Latinamerikaliv_Chingaza_Lagunas de Siecha_14

There’s one group of Colombians who’d agree with my kindergarten teachers if they knew what Swedish kindergarten staff ceaselessly say. There’s no bad weather, only bad clothing. Most Colombians I know run in panic for shelter when it starts raining. The caminantes on the other hand, simply pull out a good waterproof jacket and keep walking calmly.

Latinamerikaliv_Chingaza_Lagunas de Siecha_2

The reason being that when you’re a hiker in Colombia, the places you go to inevitably have all kinds of weathers during the same day. The hikes in the surroundings of Bogotá exclusively evolve around the páramo landscape.

Latinamerikaliv_Chingaza_Lagunas de Siecha_1

You’ll have to go to Colombia or some of its Andean neighbouring countries, if you want to see one, because they only exist here. You’ll also need to hike uphills for some hours cause the minimum altitude of a páramo is 3000 meters above sea level. These water-retaining soils, above timberline but below snow-line, provide most Colombian lowlands with freshwater, are extremely sensitive to human impact and host these particular plants, the frailejones.

Latinamerikaliv_Chingaza_Lagunas de Siecha_3(Photo Juliana Sánchez)

It was an immense pleasure to find a páramo that’s doing so well. Chingaza is protected as a national park, and there’s quite an effort made to prevent it from being illegally used for potato crops and cattle.

Latinamerikaliv_Chingaza_Lagunas de Siecha_4

The frailejones grow with 1 cm per year, so you’ll guess how old these beauties are.

Latinamerikaliv_Chingaza_Lagunas de Siecha_5

There were flowering frailejones too. I hadn’t seen so many of them since we hiked Páramo de Ocetá, and I’ve been told that Ocetá has deteriorated a lot since we were there four years ago and that it has become overcrowded with tourists. Chingaza has a visitors’ limit per trail per day so we didn’t run in to many people at all.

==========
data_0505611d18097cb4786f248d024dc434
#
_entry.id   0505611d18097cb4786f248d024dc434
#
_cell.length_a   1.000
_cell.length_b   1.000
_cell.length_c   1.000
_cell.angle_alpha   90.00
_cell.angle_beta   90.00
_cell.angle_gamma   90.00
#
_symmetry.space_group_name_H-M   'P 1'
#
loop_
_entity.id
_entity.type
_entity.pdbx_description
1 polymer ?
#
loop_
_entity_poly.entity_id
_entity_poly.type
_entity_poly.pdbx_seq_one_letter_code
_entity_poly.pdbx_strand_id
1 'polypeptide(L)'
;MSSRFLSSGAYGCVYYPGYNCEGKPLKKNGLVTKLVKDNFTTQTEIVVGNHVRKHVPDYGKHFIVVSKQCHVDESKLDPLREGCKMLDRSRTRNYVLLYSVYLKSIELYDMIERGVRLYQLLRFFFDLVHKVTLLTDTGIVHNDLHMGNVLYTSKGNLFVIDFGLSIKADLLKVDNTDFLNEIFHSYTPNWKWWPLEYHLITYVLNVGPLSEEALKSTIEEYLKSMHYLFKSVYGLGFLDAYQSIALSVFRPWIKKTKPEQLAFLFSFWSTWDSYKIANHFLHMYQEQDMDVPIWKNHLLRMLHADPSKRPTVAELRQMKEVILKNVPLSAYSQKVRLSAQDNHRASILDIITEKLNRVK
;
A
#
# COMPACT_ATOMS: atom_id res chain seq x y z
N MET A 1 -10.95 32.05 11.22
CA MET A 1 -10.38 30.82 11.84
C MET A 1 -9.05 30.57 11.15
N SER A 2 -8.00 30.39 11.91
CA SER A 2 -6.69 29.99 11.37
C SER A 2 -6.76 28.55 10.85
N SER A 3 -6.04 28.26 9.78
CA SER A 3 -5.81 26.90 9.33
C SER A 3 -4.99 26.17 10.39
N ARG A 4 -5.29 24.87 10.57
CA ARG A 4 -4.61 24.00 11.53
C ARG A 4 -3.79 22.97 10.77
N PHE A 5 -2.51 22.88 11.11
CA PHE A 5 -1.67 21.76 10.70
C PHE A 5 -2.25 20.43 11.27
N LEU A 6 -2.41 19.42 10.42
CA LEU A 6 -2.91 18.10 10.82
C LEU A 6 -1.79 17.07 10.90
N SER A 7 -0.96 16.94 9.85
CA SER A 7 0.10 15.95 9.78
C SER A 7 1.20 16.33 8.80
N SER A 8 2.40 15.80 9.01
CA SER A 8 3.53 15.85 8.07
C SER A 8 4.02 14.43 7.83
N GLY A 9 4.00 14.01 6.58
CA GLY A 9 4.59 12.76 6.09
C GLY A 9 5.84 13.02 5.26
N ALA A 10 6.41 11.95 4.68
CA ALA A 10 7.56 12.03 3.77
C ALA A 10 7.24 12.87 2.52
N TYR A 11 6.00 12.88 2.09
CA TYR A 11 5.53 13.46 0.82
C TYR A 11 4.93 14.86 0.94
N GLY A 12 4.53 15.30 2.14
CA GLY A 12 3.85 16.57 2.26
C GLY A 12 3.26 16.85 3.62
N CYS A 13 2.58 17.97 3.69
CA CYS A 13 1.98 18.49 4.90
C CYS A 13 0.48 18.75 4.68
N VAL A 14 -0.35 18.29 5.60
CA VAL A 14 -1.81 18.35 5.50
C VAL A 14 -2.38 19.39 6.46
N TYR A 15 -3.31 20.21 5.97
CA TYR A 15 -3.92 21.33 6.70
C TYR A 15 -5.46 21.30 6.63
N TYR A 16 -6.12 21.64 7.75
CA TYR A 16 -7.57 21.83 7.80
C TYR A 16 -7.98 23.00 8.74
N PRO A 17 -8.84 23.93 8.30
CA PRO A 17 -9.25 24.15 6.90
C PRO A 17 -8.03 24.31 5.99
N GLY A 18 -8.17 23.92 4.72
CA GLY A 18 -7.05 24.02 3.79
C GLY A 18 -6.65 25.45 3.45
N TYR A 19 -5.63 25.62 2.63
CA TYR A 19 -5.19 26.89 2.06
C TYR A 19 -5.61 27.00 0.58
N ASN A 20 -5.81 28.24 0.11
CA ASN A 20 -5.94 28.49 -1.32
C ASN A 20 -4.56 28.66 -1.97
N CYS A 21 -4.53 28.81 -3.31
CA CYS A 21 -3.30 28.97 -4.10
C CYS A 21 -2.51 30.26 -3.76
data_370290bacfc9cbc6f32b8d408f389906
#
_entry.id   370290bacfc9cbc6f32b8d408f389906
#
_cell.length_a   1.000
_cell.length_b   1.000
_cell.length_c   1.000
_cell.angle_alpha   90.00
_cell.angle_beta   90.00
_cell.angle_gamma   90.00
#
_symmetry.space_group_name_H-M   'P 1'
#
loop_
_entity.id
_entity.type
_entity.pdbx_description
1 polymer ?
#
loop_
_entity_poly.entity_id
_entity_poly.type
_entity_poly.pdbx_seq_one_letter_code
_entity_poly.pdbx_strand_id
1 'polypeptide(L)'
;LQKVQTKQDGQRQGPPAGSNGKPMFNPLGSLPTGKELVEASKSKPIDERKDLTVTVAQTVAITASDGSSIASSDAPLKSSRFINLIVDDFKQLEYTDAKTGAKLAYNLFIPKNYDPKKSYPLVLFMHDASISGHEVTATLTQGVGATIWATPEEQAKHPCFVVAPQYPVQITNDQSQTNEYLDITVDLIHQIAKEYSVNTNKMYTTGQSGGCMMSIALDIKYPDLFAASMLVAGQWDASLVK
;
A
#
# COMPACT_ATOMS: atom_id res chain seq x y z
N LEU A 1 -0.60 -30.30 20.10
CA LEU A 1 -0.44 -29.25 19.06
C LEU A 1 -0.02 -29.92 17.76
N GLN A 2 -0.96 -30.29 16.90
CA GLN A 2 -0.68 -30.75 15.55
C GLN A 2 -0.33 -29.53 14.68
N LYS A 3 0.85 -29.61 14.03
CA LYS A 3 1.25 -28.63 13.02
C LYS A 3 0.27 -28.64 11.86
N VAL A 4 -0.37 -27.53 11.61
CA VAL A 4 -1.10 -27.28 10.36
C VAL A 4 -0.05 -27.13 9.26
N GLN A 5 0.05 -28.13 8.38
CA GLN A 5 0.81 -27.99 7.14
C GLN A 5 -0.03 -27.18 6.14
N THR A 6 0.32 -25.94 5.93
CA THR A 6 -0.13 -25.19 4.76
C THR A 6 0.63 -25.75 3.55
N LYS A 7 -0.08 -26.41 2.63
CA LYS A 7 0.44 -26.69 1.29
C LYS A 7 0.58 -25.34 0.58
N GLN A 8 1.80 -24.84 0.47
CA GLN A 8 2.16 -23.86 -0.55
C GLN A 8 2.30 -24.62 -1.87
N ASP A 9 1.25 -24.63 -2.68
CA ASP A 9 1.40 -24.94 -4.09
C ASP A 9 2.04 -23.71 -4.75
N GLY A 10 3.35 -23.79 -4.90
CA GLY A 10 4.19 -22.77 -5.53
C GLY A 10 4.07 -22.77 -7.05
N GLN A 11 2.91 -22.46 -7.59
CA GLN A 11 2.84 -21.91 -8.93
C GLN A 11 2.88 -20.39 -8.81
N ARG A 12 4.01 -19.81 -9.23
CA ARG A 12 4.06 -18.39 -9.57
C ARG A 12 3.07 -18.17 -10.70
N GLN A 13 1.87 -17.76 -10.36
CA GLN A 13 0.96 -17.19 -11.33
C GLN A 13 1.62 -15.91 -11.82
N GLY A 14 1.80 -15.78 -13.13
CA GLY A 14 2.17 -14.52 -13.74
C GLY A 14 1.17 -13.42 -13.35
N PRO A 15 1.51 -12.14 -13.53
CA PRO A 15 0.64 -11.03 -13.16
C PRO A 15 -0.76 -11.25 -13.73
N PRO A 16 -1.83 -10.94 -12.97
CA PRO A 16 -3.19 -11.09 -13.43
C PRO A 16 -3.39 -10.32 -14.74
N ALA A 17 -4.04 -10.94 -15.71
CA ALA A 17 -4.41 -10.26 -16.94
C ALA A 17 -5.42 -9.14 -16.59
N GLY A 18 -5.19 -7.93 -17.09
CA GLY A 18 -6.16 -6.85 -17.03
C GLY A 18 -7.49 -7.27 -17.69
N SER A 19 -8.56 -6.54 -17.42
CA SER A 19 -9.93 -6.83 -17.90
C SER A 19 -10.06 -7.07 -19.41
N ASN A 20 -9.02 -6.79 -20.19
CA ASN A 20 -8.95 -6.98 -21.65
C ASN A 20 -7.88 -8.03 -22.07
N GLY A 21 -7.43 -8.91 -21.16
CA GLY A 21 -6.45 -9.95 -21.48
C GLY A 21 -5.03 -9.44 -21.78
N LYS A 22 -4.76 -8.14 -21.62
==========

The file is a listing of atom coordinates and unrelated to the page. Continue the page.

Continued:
Latinamerikaliv_Chingaza_Lagunas de Siecha_6

The Chingaza national park has numerous trails from three different park entrances in three different municipalities. We chose the entrance in Paso Hondo, reached from the municipality of Guasca, and hiked to the Lagunas de Siecha.

Latinamerikaliv_Chingaza_Lagunas de Siecha_9

This is the reason why you should always bring warm and water-resistant clothing to the páramo, no matter how beautiful the sunshine is when you begin. The weather can change in a second.

Latinamerikaliv_Chingaza_Lagunas de Siecha_13
(Photo Javier Bahamón)

Luckily, it can switch back to sunshine equally fast.
Latinamerikaliv_Chingaza_Lagunas de Siecha_10

Laguna de Siecha to the left and Laguna de Chochal to the right. The chances to see spectacle bears or deers aren’t big in this part of the national park, but it has some of the most beautiful sceneries.

Latinamerikaliv_Chingaza_Lagunas de Siecha_11

From the viewpoint at Alto del Chochal, some 3700 meters above sea level.


Chingaza National Park is enormous and stretches over three Colombian departments. We entered via Guasca municipality, 1,5 hours car ride from Bogotá. Unfortunately it’s practically impossible to reach Chingaza via public transport, although it’s said to exist a bus line from Guasca to a place near the entrance. We walked the Trail no. 6 from Paso hondo to Lagunas de Siecha, plus an extra detour that made for a total of about 7 km. These are long kilometers though, considering the altitude and the steep ascent and descent so it took some 4 hours. It’s a good idea to call or email Parques Nacionales in advance and book so that you don’t arrive in Chingaza just to learn that the quota has already been filled for the day.